Experts at the University of Georgia are urging cat owners across the state to proactively protect their pets as cases of cytauxzoonosis, or bobcat fever, an often fatal tick-borne disease, are spiking in middle Georgia.
Five counties in particular have seen a significant increase in cases of cytauxzoonosis, caused by a protozoa, which has a high mortality rate if not diagnosed in the earliest stages, said Nancy Hinkle, UGA Extension veterinary entomologist. Baldwin, Greene, Hancock, Jones and Putnam counties are currently ground zero for the deadly feline disease.
But being proactive can make all the difference for pets, emphasized Hinkle.
“The primary way to keep cats safe right now is to keep them indoors, safe from ticks,” she said. “As much as they may protest, cats can be indoor animals.”
Lone Star ticks pick up the disease organisms by feeding on bobcats and carry it to domestic cats when they feed on them. Interestingly, bobcats — which are common in Georgia — are unaffected by the protozoa.
If keeping pet cats inside 24 hours a day is not an option, Hinkle said that the animals should be protected from the ticks using an effective acaricidal product consistently and according to label directions.
“That means the right amount and the right timing. Please do not overdose and kill your pet while trying to protect it from ticks,” she warned. Suitable tick control products can be found in the home edition of the Georgia Pest Management Handbook.
Bobcat fever shows up periodically in domestic cats in Georgia and is deadly to cats, with more than 70% of infected cats dying unless they receive immediate veterinary care, Hinkle said. Cytauxzoonosis results in protozoal sepsis, characterized by systemic inflammatory response. Symptoms to look for are lethargy, lack of appetite, fever, anemia (pale gums), jaundice and difficulty breathing. Cats can become ill up to 15 days after a tick bite.
“You know your cat — if it’s not acting right, consult your veterinarian,” Hinkle, a cat owner, urged. “Again, once a cat becomes symptomatic, death can occur in less than three days without veterinary treatment.”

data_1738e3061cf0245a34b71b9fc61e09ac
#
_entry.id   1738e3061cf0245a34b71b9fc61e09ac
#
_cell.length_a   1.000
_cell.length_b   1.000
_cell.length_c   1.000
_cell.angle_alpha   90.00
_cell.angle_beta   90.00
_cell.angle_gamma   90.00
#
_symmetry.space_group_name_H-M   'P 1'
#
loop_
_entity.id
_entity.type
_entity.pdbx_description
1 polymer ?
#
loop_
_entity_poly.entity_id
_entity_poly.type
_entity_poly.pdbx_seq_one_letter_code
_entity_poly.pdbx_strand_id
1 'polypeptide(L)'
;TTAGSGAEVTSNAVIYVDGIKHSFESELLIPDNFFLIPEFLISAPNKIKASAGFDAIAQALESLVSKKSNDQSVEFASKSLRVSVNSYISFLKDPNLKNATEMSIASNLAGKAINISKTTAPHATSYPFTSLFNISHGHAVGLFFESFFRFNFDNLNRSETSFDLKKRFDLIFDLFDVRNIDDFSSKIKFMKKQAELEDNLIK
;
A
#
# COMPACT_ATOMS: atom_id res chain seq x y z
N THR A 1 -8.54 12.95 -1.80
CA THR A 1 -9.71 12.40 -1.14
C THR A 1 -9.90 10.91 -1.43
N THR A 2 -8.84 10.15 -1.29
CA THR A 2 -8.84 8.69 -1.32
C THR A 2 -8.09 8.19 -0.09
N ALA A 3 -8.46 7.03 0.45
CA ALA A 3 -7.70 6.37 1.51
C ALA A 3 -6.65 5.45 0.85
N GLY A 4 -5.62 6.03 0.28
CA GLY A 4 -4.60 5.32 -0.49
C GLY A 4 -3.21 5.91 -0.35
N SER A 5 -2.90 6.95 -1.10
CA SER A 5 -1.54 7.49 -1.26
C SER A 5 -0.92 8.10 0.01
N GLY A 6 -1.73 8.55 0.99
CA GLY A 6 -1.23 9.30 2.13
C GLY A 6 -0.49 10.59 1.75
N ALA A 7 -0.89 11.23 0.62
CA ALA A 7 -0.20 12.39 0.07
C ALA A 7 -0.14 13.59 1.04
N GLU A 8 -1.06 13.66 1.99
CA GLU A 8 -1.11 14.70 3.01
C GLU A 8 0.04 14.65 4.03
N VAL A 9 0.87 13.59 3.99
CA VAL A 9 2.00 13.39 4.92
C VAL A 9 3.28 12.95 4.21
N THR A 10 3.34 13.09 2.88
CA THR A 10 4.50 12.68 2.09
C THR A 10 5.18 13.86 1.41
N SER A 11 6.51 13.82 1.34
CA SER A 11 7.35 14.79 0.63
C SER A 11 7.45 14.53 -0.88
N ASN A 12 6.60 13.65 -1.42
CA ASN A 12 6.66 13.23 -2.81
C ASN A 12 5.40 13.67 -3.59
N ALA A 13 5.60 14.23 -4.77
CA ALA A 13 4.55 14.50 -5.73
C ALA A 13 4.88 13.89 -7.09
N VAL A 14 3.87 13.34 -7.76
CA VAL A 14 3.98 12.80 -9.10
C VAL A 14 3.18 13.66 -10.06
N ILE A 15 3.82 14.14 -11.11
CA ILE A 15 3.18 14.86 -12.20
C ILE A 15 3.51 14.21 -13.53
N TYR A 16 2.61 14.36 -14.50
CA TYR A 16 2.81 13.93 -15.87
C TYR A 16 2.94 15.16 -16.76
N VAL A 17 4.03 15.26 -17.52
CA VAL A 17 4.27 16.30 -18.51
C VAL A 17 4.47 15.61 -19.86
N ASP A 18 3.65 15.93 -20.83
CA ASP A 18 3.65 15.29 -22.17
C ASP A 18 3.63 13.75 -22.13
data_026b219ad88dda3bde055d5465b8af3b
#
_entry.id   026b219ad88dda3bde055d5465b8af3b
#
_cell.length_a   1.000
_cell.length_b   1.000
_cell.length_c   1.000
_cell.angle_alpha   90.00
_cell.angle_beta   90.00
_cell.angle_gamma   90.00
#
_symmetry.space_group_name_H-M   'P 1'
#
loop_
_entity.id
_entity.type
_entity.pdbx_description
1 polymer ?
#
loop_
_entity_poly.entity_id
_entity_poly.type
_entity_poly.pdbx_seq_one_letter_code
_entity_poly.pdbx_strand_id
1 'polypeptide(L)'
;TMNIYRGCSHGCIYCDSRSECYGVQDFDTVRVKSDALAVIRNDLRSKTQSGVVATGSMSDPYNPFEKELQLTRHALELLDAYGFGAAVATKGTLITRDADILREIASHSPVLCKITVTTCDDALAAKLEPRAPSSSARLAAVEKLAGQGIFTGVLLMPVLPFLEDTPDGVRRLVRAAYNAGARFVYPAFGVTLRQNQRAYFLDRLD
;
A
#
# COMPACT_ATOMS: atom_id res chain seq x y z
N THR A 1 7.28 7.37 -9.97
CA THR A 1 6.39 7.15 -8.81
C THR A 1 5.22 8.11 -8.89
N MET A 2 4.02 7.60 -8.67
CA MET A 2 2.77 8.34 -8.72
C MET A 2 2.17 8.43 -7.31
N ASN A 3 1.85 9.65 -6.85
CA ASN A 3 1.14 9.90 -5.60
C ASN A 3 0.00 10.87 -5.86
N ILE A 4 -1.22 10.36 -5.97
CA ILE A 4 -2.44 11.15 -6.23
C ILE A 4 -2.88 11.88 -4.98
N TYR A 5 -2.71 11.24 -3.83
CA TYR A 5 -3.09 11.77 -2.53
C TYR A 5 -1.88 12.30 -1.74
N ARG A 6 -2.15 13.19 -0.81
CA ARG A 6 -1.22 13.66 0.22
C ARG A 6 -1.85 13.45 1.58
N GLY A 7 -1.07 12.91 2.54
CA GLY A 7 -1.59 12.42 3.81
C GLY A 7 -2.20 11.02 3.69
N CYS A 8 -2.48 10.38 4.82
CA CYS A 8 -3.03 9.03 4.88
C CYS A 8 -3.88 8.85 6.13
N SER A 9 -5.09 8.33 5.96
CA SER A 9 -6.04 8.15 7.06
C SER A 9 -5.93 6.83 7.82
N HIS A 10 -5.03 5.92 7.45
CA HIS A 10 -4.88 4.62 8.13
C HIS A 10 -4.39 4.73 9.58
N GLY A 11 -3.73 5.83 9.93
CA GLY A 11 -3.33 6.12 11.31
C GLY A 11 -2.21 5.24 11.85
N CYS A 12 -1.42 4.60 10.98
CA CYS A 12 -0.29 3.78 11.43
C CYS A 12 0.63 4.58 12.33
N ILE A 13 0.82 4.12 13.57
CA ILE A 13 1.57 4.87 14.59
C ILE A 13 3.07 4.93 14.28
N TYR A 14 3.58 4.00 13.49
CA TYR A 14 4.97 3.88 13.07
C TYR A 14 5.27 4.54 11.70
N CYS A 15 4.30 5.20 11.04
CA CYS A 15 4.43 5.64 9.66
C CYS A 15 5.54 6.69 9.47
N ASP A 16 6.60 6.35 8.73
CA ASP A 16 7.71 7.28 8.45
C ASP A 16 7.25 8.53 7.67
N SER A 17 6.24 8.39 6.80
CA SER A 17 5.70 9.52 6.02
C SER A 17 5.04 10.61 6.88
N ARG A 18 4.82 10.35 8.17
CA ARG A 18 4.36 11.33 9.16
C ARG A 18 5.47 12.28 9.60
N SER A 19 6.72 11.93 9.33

Even so, because this disease is not caused by bacteria, ordinary antibiotics are not effective. Prevention is the key.
Fortunately, humans nor dogs are susceptible to bobcat fever. However, dogs can pass ticks on to cats living in the same household. If pets spend time outdoors, daily tick checks are crucial, Hinkle said.
“Run your fingers through the animal’s coat, checking particularly around the head and neck as well as creases at joints. Ticks should be pinched close to the skin and pulled out with firm pressure, trying not to crush the tick. Any recovered ticks should be refrigerated in dated zipper storage bags for a month so they can be tested if the animal falls ill,” she recommended.
Keith Fielder, Extension coordinator for Hancock and Putnam counties, has been fielding calls for the past two weeks from four of the hardest-hit counties in Georgia as citizens have been reaching out for advice on tick control.
“This is a nasty disease. Protection is necessary and early treatment is crucial,” he said of the consistent advice he offers stressed callers.
Hinkle thinks this year’s "cyclical phenomenon" is likely due to the interactions of a variety of environmental factors that are out of a pet owner’s control. The only factor pet owners have control over is exposure of pet cats to ticks.
“All of my cats are strictly indoor animals. They experience no exposure to ticks. While some cats may protest not being allowed to roam outdoors, they live longer and healthier lives if they are maintained as indoor pets,” Hinkle said.
For more information about controlling ticks and other external parasites, see the "Animals and Honey Bees" section in the 2021 Home and Garden Edition of the Georgia Pest Management Handbook.